This post should not be read as me tooting my own horn (“you should be just like me”) but rather as me sharing some things that I’m doing that may or may not work for you–after all, you may have even better ideas. Also, it’s an aspirational post for me, too; I mean, this is only Monday, and even in a normal week, my best-laid plans can turn into a mess of arrows bumping tasks down to later in the week on my planner page (some of which tasks will fall off the page entirely). So, with all that in mind, here are three things that I (you are free to do as you like) am planning to do this week.
- Making risotto. This morning, I bought ingredients to make one of my favorite dishes, risotto. I know that not everyone loves cooking, but for me, it’s relaxing and a way for me to use totally different skills than the ones I use in my work. Also, there’s sometimes a temptation, when we are housebound or just generally in stressful situations, to throw basic nutrition guidelines out the window, but I think it’s important for us to continue to be at least mindful of what we’re eating and feeding those we love. I’m not saying risotto is the pinnacle of healthy eating, but it certainly is filling and nourishing, and I’m adding peas and shrimp to mine (thanks for the idea, Betty Crocker) for some green and protein. So, again, I’m not telling you what to do, but perhaps you’d like to use some of your time at home to prepare something special in the kitchen–even if it’s just toast with your favorite nut butter.
- Being student-centered. My university, like most, has moved on-campus classes online for the next three weeks. There’s been a lot of talk in higher ed circles about the best way to ensure students are still getting both the rigor and the support of a traditional classroom setting. I’ve chosen to make things relatively easy for myself by using the same format–loosely based on a typical asynchronous* online course–for all three of my on-campus classes. But the really important thing, I think, is that I’m trying to be present for and supportive of my students–answering their emails promptly and encouragingly, commenting on their discussion boards here and there, etc. For me, one of the most crucial (and enjoyable) parts of teaching has always been letting my students know I’m a real person (hence the many times I “accidentally” display my desktop, which features a cute picture of me and my fiance, on the screen in the front of the classroom) and letting them know that I care about them as real people. This can be harder in an online environment, but it’s worth the effort, especially in times when students are facing even more anxiety than usual. So, if you’re looking for takeaways (again, it’s okay if you’re not), here are two: a. Keep doing your best work, even if it looks different than it did last week, and b. Make sure the people you care about know that you care.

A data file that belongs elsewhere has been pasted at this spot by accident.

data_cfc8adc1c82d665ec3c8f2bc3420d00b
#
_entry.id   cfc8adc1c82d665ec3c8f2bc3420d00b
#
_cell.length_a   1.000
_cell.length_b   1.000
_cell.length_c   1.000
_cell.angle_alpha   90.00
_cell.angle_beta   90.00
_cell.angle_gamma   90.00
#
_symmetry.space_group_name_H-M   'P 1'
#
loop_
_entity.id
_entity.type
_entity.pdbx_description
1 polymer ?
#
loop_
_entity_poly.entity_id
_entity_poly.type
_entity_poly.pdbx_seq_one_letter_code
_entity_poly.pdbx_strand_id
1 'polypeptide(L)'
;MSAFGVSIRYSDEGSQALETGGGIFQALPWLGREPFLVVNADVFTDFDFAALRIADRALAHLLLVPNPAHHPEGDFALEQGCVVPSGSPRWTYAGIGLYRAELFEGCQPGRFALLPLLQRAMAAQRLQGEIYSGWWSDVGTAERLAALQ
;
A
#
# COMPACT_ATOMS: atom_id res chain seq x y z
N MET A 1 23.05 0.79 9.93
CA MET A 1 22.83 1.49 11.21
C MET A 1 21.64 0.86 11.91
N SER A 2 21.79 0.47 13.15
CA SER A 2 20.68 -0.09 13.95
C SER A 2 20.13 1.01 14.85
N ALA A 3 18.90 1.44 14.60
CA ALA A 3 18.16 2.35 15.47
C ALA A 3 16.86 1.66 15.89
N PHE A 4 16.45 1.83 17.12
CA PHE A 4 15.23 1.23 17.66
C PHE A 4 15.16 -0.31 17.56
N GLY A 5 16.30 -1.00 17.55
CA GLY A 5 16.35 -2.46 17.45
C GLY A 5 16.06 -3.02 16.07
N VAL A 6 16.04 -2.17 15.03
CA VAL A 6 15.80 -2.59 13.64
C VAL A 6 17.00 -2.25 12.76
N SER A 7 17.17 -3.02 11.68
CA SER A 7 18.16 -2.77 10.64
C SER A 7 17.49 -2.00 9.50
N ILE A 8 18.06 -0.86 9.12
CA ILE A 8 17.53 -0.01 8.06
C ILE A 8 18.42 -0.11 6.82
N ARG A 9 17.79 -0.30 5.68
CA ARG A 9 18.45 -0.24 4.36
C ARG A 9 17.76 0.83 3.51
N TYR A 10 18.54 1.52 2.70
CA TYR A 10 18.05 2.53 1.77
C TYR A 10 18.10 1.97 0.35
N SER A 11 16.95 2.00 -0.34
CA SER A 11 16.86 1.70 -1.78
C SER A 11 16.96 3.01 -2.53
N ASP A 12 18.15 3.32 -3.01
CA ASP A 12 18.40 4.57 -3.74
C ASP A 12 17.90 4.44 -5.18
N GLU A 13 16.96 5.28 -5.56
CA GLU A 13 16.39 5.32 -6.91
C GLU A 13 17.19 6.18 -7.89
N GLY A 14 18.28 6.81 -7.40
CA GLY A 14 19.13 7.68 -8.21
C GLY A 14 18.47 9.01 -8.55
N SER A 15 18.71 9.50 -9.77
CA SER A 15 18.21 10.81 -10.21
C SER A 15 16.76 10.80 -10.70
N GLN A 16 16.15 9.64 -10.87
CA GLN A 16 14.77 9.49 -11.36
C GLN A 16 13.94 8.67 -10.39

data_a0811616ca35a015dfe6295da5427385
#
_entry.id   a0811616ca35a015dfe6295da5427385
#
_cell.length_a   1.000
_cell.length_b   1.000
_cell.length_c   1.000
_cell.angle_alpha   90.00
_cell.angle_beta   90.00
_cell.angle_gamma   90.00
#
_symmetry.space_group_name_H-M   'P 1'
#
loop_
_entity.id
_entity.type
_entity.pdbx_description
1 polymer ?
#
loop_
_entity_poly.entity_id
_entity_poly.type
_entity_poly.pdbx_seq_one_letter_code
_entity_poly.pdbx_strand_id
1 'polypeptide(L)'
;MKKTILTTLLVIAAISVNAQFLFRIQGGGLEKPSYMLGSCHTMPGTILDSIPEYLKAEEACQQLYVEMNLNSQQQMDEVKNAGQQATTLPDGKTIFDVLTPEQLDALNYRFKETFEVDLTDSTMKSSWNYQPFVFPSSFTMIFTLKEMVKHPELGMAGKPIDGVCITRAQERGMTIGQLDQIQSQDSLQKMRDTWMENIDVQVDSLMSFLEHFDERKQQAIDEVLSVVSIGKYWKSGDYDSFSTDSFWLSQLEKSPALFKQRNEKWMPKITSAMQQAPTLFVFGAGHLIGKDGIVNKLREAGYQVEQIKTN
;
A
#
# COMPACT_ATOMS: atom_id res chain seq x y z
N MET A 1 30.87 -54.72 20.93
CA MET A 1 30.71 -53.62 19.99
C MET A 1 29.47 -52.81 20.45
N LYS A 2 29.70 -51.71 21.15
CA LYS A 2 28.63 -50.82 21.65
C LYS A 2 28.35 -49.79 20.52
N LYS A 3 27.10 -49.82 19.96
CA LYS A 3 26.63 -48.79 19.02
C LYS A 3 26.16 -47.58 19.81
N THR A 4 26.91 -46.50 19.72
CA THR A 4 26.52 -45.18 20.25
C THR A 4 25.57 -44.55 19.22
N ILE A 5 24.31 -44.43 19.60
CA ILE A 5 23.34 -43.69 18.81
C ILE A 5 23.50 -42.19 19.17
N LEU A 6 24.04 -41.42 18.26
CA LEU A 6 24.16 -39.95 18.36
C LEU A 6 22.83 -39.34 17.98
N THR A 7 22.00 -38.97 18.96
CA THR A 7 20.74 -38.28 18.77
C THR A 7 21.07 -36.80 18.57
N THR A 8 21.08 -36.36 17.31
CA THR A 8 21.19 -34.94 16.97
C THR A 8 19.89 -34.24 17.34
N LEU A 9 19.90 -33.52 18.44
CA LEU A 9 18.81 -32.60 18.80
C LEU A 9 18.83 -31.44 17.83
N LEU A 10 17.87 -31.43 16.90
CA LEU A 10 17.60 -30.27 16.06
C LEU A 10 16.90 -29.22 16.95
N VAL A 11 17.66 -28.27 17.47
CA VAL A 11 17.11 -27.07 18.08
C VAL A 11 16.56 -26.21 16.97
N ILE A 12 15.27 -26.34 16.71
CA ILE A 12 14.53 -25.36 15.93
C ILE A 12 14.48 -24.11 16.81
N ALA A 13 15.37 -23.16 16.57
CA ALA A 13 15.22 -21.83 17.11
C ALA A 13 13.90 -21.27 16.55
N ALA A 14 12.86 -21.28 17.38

- Still planning a wedding. So, speaking of my cute fiance…we are planning to get married on May 24. As of now, that’s far enough in the future that we may as well keep planning as if everything’s going forward as normal. When we get closer to the date, we may have to make some difficult decisions, just like couples with March wedding dates are having to make right now. (My heart goes out to them.) But today, I’m working on booking a salon so my bridesmaids and I can get our hair done, because right now, I’m still fully intending to have a wedding on May 24. The takeaway here is that we can’t know what the future is going to look like. We never can; this virus has simply highlighted that truth for us in a particularly poignant way. Not knowing the future is frightening, but acting like we know it usually only leads to despair. As Gandalf once said, “Even the very wise cannot see all ends…and that is an encouraging thought.”
*a fancy word that means “not conducted in real time”